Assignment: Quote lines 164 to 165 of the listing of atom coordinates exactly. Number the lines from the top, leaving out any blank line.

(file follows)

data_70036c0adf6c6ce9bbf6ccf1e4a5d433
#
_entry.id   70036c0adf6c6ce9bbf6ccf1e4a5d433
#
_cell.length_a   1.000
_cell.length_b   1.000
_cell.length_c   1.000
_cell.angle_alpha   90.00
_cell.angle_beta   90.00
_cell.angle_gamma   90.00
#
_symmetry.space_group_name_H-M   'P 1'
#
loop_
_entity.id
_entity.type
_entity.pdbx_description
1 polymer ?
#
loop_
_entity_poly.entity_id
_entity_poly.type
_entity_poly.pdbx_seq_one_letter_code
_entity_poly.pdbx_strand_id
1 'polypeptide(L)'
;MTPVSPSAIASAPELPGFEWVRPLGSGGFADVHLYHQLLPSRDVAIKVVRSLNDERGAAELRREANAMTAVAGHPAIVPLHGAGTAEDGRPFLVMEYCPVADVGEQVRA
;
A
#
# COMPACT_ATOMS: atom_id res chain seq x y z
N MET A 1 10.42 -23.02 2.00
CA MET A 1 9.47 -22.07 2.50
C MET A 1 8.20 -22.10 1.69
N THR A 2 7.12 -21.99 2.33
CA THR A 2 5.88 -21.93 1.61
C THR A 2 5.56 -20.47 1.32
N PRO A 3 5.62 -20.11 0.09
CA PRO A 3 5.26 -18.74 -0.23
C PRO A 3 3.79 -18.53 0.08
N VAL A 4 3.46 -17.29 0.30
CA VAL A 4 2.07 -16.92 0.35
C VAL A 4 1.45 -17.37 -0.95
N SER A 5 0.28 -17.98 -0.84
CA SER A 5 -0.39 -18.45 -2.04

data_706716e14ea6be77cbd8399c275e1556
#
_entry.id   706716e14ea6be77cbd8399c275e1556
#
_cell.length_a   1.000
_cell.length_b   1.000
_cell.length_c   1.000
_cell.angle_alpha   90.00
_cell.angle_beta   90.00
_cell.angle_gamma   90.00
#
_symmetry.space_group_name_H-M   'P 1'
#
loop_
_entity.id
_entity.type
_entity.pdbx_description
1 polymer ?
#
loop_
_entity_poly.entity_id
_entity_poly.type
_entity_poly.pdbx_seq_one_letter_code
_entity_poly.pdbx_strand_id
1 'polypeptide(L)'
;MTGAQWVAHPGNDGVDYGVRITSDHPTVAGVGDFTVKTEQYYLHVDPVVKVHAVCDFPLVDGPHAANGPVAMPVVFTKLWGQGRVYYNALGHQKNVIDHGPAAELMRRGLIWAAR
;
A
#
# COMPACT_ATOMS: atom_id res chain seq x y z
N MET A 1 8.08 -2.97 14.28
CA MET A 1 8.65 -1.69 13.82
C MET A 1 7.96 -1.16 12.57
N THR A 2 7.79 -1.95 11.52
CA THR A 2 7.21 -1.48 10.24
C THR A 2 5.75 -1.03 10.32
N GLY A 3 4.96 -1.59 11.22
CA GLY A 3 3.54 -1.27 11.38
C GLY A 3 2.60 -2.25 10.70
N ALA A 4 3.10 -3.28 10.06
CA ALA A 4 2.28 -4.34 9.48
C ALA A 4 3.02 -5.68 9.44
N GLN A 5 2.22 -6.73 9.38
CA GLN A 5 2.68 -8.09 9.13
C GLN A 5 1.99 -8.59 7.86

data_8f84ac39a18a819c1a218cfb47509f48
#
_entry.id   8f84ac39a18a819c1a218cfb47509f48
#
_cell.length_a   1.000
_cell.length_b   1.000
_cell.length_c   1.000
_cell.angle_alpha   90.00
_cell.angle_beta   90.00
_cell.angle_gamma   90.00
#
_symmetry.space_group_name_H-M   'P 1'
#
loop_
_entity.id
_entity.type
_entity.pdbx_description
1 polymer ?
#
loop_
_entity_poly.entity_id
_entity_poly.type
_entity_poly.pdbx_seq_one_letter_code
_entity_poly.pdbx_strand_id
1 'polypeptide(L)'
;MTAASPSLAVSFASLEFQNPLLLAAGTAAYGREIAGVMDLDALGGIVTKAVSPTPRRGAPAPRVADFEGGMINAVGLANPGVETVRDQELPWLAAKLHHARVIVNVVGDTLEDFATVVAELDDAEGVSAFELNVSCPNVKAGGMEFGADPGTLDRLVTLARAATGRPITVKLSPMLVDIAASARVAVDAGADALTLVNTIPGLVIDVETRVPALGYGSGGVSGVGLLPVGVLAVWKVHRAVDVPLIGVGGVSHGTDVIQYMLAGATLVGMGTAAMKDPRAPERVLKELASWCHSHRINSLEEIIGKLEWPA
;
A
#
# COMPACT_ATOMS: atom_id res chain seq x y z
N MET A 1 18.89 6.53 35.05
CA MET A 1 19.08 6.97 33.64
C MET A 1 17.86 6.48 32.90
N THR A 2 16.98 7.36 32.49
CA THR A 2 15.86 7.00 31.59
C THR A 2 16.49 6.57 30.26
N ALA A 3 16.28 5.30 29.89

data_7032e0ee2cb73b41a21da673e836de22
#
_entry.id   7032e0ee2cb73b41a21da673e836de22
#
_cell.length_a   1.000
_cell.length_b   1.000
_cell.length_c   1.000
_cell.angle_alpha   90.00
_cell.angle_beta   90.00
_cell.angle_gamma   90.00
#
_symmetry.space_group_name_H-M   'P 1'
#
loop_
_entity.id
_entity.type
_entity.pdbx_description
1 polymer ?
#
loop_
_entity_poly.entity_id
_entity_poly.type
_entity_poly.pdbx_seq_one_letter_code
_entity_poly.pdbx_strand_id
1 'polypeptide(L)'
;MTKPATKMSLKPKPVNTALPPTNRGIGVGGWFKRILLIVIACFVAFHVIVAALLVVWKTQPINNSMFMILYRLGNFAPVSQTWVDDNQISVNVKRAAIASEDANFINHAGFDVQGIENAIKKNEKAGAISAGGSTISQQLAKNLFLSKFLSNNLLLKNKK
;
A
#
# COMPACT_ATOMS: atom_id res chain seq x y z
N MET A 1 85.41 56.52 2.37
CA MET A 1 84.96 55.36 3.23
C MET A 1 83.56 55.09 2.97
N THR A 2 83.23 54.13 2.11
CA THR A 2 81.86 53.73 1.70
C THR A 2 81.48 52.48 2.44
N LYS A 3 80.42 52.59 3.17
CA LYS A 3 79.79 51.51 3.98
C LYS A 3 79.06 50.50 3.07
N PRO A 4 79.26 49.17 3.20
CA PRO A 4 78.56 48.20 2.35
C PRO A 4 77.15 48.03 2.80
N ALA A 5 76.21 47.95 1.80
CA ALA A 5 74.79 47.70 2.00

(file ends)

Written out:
CA LYS A 3 79.79 51.51 3.98
C LYS A 3 79.06 50.50 3.07